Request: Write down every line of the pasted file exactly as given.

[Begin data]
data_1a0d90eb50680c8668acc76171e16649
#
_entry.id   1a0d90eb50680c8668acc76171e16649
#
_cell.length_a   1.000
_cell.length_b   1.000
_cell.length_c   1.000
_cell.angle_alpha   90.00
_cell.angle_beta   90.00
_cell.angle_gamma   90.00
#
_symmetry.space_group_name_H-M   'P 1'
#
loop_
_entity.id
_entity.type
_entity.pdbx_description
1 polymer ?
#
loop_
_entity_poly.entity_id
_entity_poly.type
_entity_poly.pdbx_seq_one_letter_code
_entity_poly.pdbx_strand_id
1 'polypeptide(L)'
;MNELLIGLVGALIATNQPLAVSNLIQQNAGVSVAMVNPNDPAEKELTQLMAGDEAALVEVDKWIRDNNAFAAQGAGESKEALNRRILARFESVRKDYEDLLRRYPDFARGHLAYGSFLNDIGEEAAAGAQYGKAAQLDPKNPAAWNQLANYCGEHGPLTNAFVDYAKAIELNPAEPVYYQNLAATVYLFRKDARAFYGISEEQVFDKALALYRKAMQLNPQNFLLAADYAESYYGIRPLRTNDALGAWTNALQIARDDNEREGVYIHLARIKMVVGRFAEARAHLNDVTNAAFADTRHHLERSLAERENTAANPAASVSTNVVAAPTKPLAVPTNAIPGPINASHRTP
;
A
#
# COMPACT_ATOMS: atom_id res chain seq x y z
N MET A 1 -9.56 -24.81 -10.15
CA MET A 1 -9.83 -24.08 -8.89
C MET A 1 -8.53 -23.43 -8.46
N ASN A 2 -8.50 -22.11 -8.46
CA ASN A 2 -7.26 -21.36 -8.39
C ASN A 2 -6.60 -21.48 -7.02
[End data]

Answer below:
data_1a0d90eb50680c8668acc76171e16649
#
_entry.id   1a0d90eb50680c8668acc76171e16649
#
_cell.length_a   1.000
_cell.length_b   1.000
_cell.length_c   1.000
_cell.angle_alpha   90.00
_cell.angle_beta   90.00
_cell.angle_gamma   90.00
#
_symmetry.space_group_name_H-M   'P 1'
#
loop_
_entity.id
_entity.type
_entity.pdbx_description
1 polymer ?
#
loop_
_entity_poly.entity_id
_entity_poly.type
_entity_poly.pdbx_seq_one_letter_code
_entity_poly.pdbx_strand_id
1 'polypeptide(L)'
;MNELLIGLVGALIATNQPLAVSNLIQQNAGVSVAMVNPNDPAEKELTQLMAGDEAALVEVDKWIRDNNAFAAQGAGESKEALNRRILARFESVRKDYEDLLRRYPDFARGHLAYGSFLNDIGEEAAAGAQYGKAAQLDPKNPAAWNQLANYCGEHGPLTNAFVDYAKAIELNPAEPVYYQNLAATVYLFRKDARAFYGISEEQVFDKALALYRKAMQLNPQNFLLAADYAESYYGIRPLRTNDALGAWTNALQIARDDNEREGVYIHLARIKMVVGRFAEARAHLNDVTNAAFADTRHHLERSLAERENTAANPAASVSTNVVAAPTKPLAVPTNAIPGPINASHRTP
;
A
#
# COMPACT_ATOMS: atom_id res chain seq x y z
N MET A 1 -9.56 -24.81 -10.15
CA MET A 1 -9.83 -24.08 -8.89
C MET A 1 -8.53 -23.43 -8.46
N ASN A 2 -8.50 -22.11 -8.46
CA ASN A 2 -7.26 -21.36 -8.39
C ASN A 2 -6.60 -21.48 -7.02